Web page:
Sunday, April 12, 2020

The Pass at Gelbehuegel

In the summer of 174x, the Nth year of the War of the Western League, an army of the Pragmatic Coalition was advancing northward in an effort to lay siege to the city of Schluesselbrett, and perhaps cause the Archbishop to sue for peace separately.  However, the Archbishop had turned his defenses over to General Schachlaufer (reportedly a nom-de-guerre of the notorious mercenary general MacDuff).  Schachlaufer, whose coupe de lo’oeil seldom failed him, looked over the possible approach routes to the city, and chose to make a stand at Gelbehuegel, where the northward roads converged, and the then combined route ran through a defile which would allow him to make the most of his limited troop strength.

The battlefield, before the arrival of the armies. Schachlaufer’s line of deployment in red, roads used by converging Coalition columns in green, North to the top of the picture.
 He had available to him two brigades of troops, a native Schluesselbrett contingent of two infantry battalions, a battery of artillery, and a squadron of light dragoons, and an allied brigade of two infantry battalions and an artillery battery from Hesse-Hattemstadt (in blue coats) and a battalion of Saxe-Kirchdorf jaegers (in purple).

Later in the battle, but illustrating the deployment of the League forces, with Schuesselbrett troops on the southern hill, allies on the northern, and the light dragoons in reserve on the road

As seen in the illustration, he elected to deploy with his local brigade guarding the hill to the south (his right) and the allied brigade guarding the hill to the north (his left).  With the troops emplaced, there was nothing to do but await the approach of the enemy.

The plans of the Pragmatic Coalition that day were flawed from the outset.  Bad maps had led General Nordstrom (a distinguished Wachovian officer in overall command of the Coalition forces) to believe that two roads continued to parallel each other beyond the defile at Gelbehuegel, and that the actuals hills north of the town were less of an obstacle than was actually the case.  He had divided his forces into an infantry column (of five battalions of line infantry, a battalion of jaegers, and a battery of artillery) and a cavalry column (four squadrons of various cavalry supported by a battalion of veteran Wachovian line infantry and a second battery of guns).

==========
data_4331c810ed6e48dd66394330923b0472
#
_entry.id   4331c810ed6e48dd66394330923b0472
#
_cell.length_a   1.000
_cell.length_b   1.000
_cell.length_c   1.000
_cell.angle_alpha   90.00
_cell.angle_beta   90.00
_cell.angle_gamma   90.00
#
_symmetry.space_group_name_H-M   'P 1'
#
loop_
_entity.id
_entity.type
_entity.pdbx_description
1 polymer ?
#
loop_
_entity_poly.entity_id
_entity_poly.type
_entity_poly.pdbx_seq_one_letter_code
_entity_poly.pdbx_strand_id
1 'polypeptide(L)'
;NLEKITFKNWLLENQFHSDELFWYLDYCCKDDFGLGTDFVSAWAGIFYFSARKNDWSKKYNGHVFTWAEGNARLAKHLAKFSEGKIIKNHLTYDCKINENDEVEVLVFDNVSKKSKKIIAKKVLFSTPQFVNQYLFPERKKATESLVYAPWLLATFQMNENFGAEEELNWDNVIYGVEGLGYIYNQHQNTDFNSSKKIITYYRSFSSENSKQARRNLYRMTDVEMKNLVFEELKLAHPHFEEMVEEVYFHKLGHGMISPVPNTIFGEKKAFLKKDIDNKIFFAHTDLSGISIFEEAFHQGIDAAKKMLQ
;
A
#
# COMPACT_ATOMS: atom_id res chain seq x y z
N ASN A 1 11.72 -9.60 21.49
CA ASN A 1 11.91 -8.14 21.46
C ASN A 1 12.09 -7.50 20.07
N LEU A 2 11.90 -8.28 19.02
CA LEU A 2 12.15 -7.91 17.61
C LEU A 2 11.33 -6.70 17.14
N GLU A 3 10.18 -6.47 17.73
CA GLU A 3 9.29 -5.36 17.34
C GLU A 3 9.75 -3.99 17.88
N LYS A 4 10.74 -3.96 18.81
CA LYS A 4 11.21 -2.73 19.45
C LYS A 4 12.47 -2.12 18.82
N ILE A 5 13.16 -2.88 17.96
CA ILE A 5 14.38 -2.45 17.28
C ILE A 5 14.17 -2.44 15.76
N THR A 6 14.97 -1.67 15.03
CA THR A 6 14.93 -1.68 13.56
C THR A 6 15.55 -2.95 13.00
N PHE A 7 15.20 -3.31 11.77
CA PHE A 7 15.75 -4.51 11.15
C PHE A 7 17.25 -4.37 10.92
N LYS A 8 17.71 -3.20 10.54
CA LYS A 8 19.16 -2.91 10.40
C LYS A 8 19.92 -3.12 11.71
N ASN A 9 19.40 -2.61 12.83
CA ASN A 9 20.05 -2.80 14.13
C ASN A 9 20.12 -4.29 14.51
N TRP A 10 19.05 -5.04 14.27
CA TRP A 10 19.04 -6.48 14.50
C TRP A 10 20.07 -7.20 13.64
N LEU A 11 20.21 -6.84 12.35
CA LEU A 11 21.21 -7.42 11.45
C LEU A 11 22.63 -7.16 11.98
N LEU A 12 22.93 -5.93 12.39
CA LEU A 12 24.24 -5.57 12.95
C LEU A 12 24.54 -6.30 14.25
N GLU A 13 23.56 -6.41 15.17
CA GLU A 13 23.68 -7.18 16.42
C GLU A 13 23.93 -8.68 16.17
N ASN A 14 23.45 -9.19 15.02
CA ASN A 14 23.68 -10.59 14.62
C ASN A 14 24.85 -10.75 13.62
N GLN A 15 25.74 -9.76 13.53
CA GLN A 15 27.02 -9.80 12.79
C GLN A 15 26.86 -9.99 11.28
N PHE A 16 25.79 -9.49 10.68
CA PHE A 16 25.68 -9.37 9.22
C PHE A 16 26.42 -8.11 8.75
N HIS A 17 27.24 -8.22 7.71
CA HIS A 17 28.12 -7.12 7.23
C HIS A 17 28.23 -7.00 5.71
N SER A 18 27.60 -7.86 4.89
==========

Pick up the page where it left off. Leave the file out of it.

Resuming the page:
Coalition infantry deploying and attempting to assault the northern hill
There was a great deal of confusion as the heads of the columns ran into each other in the streets of Gelbehuegul.  General Nordstrom found himself stuck in the back of the infantry (left) column attempting to bring some order to the chaotic situation.  At the front of the infantry column, his subordinate, General Adelmann, was the first to see that that the enemy had decided to make a stand at the defile.  He ordered the lead battalions of infantry to deploy and to attack the lower slopes of the northern hill, where the enemy artillery could be seen deployed, and the King Rupert Jaegers to attack the southern hill, using light infantry tactics to (hopefully) suppress the battery there, and allow the remaining infantry to deploy.  The attack was unsuccessful, and the Jaegars suffered fearsome casualties, pinned down by canister fire from the guns.

Visible at the top right, the Jaegers make their unsuccessful attack on the Schluesselbrett position

Meanwhile, on the Coalition right, the cavalry brigade, under the command of Prince Norbert of Schoeffen-Buschhagen, attempted to untangle itself from the traffic jam in the streets of the town. The Prince sent his light cavalry, a mixed lot of Hussars from both Wachovia and Schoeffen-Buschhagen, forward to see what could be done.  The S-B hussars gallantly attempted a charge against the gun position on the northern hills, but difficulties in traversing the terrain left them exposed to the fire of the guns, ably supported by the Saxe-Kirchdorf light infantry infesting the woods, for far too long, and they withdrew (a considerable distance, as it turns out) to the rear to regroup.

The Coalition infantry attempts to organize an attack

General Adelmann’s attempt to attack in the center was doomed from the start.  Coalition forces were unable to suppress the League artillery, and the entire area of fields north of the town were swept by artillery fire.  As each infantry battalion debouched from the tangled streets of the town and attempted to deploy, it was raked in turn by the deadly fire of the massed artillery.

The Coalition artillery finally reaches the battlefield, as the cavalry begins to clear the town

The provosts were finally able to untangle the mess in the town, and a lone Schoeffen-Buschhagen battery began to deploy, hoping to finally bring some fire onto the seemingly impregnable enemy position.  But it was too little, too late.  General Nordstrom, riding forward to view the situation, was appalled by the shambles left by the attempted infantry attack.  He ordered the General Retreat sounded.  The attack on Schluesselbrett might yet succeed, but not today.  As night fell and the guns fell silent, the battered Coalition army withdrew, to reorganize and perhaps try a more deliberate attack.
Remnants of the King Rupert Jaegers and infantry from the attack in the center stream off the field

Wachovian hussars withdraw, and the Wachovian infantry arrive, just in time for the retreat.


  1. Exciting looking game , how did the rules perform ?

    1. The rules performed well, although, as I mention in my player’s notes post (, we did end up stressing one of the design idiosyncracies, that a smaller force generally can do more than a larger force (at least on a per unit basis). It’s deliberately in the rules, though, and actually intended for this sort of scenario. In retrospect, there are some ways I could (and probably should) have gamed the system to improve my situation.